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MOST COMMONLY ASKED QUESTIONS ABOUT LOFT CONVERSIONS, FROM PLANNING TO ESTIMATED COST

Updated: May 30

Loft conversions are the perfect way to gain extra living space without moving home or extending your property outwards, which you may not have space for. Converting your loft will give the perfect blank canvas to add the perfect additional space to your home, whether you choose to use that space as an extra bedroom, office or chill out and entertainment space.


It can seem like a big project, and you probably don’t know where to start or even if you can convert your loft. We’ve put together some of the most common questions people have when considering a loft conversion.



Why Have a Loft Conversion?


The main benefit of having a loft conversion is the extra space it will give you. If you’ve started working from home more, it can provide the perfect workspace away from distractions in the rest of the house. Maybe your family is expanding and you need extra bedrooms. Depending on the size of your loft, you can make the most amazing en-suite master bedroom.


The main reason for considering a loft conversion is that it is a lot less expensive and causes much less disruption than moving home. Once you’ve added up solicitor costs, removal vans and stamp duty tax, plus taking into account the upheaval to your family, a loft conversion is the perfect solution.


Can My Loft Be Converted?


The best way to discover if your loft can be converted is to ask an expert. That said, you can get an idea yourself reasonably easily. Grab a tape measure and measure the maximum height of the loft. Measure the total height from your ceiling joist or floor you’re standing on to the highest timber at the very top of the roof. If this is 2.2 metres or more, then it’s likely that your loft can be converted. As a general rule, if you can stand upright and reach your arms up without touching the top beam, your loft is likely to be a good candidate, but this isn’t accurate.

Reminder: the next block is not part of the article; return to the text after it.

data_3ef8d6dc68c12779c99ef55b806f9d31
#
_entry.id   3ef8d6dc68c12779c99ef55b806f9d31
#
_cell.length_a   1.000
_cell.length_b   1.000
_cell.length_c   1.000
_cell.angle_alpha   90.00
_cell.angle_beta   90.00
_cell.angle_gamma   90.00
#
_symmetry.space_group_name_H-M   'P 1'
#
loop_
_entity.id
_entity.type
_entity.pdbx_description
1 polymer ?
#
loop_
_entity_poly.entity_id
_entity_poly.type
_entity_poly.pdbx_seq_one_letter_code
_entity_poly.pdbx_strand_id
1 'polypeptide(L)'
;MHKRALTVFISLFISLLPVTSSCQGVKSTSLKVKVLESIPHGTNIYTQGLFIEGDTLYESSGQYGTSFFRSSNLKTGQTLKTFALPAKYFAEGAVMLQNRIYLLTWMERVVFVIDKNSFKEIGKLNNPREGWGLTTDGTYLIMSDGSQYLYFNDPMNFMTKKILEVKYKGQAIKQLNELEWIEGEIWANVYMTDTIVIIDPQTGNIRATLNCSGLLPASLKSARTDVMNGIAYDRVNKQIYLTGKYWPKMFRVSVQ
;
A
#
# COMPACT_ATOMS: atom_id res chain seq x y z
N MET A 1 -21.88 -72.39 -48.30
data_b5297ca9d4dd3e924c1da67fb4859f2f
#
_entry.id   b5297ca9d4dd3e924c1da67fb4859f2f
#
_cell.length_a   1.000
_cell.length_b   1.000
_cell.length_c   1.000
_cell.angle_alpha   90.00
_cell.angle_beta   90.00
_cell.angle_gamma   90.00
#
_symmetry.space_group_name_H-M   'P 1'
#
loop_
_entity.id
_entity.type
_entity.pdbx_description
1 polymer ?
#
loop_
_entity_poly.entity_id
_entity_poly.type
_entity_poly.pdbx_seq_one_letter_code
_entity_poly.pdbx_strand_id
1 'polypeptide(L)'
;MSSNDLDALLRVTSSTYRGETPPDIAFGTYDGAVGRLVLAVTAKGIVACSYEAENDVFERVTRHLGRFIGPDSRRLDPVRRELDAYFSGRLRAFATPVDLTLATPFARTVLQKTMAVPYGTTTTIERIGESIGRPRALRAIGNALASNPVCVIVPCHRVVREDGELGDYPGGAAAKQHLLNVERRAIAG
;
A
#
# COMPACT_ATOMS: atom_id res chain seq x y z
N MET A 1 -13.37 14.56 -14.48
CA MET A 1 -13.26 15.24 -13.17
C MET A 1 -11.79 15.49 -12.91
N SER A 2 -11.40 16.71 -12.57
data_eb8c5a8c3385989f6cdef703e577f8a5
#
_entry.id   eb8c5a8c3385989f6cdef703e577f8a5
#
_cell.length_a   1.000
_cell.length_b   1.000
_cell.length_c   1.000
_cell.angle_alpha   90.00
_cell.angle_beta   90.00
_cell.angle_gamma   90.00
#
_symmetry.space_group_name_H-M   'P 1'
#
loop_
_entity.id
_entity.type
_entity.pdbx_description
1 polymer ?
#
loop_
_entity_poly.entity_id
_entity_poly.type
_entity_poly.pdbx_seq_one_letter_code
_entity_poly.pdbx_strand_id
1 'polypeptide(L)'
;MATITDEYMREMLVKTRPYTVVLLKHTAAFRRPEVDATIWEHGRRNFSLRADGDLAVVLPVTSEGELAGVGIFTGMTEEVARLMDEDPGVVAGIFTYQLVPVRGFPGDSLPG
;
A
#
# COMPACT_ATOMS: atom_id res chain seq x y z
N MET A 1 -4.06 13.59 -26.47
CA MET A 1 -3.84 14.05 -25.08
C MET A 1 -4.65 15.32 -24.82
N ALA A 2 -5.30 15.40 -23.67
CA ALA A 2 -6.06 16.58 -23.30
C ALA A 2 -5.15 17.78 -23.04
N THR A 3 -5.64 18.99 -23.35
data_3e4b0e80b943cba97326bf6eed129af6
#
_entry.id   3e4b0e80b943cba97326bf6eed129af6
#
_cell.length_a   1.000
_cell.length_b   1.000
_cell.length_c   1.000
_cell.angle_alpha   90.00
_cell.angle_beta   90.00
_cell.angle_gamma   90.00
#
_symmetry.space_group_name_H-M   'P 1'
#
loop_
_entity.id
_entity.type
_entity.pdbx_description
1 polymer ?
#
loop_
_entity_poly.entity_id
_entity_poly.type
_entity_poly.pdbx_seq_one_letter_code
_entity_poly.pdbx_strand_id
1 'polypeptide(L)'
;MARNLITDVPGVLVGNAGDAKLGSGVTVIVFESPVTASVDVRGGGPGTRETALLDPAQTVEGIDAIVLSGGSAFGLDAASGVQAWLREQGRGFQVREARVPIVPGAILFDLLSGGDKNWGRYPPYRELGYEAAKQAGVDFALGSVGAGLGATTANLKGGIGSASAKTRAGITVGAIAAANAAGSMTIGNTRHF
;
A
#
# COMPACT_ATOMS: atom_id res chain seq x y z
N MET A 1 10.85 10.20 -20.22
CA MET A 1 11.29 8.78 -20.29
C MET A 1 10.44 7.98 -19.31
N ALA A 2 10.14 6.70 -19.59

Do I Need Planning Permission to Convert My Loft?


Since 2008, planning permission laws for loft conversions have changed significantly in both England and Wales. The maximum extension limit still exists, meaning that 50 cubic metres are allowed for terraced properties and 70 cubic metres for detached and semi-detached houses. It’s always best to check with your local authority, or in most cases, your builder will be able to guide you.


If you’re considering converting your loft and have any questions or concerns, you can always contact us for expert advice or a free, fully transparent quote.


Are There Any Restrictions for Loft Conversions?


There are some restrictions with the new planning rules, according to the Government’s planning portal.


Loft and roof conversions:


  • Must not exceed the highest part of the existing roof (its ridgeline);

  • Dormer windows are not allowed to be facing a highway;

  • There is a maximum volume limit of 40 cubic metres for terraced houses and 50cubic metres for semi-detached and other dwellings; and

  • Planning permission must be sought in conservation areas.


Conditions:


  • Materials shall match as closely as possible or be of a similar appearance to those used on the exterior elevations of the existing house;

  • Other than in the case of a gable end, the rear dormer of the attic conversion shall not be less than 200mm from the edge of the original eaves;

  • Side windows in gable end loft conversions shall be obscure-glazed and either non-opening or have the opening sash positioned more than 1.7 metres above floor level; and

  • Any other alteration to the roof of a dwelling house must not protrude more than 150mm beyond the original roof plane or be higher than the highest part of the original roof.


How Much Will a Loft Conversion Cost?


Every loft conversion is different. The cost will depend on your property, the size of the loft, the materials needed to create your new space, what facilities you need, such as windows, doors and bathrooms, and final decoration costs. You can view the different types of loft conversions we offer here to help you understand it’s impossible to predict an actual cost without your builder seeing the space and working on the design with you.